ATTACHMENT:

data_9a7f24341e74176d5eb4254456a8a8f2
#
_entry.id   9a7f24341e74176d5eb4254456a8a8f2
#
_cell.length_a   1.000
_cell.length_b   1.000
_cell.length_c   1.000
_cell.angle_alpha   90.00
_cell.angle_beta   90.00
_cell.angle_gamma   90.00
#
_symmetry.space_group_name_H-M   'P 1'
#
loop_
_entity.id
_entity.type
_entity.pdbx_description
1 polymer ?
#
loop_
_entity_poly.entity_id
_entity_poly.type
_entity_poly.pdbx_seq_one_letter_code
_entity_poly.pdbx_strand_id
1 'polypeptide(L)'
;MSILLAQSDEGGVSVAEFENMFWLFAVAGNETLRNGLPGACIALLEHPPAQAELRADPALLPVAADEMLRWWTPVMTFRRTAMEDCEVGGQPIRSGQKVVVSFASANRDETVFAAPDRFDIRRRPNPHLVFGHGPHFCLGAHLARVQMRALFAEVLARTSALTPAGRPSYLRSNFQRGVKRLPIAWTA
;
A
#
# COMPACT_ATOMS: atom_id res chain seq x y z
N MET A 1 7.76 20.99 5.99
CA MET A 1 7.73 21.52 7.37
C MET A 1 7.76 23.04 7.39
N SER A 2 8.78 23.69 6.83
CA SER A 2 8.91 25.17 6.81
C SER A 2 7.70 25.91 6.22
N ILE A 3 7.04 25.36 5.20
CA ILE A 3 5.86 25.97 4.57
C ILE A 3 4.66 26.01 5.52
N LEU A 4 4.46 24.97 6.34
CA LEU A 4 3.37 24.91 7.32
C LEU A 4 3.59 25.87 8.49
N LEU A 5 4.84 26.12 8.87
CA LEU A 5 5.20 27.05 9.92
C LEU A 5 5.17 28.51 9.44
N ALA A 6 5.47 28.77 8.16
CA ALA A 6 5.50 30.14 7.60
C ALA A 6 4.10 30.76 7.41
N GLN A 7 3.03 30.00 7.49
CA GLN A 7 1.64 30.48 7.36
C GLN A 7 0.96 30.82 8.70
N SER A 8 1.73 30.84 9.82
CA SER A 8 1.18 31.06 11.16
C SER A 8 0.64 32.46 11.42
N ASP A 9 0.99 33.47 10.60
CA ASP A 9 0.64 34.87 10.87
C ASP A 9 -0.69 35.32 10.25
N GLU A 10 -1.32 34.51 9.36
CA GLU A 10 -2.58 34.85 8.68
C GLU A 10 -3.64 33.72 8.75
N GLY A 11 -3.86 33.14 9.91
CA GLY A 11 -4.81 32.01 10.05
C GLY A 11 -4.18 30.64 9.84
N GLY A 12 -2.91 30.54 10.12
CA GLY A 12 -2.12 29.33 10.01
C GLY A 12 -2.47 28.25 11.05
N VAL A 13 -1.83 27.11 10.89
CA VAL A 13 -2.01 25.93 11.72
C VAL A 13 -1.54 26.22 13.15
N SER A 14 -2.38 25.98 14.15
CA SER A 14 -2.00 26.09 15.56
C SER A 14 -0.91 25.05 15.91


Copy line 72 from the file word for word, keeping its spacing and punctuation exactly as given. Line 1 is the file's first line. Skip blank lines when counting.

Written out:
C SER A 14 -0.91 25.05 15.91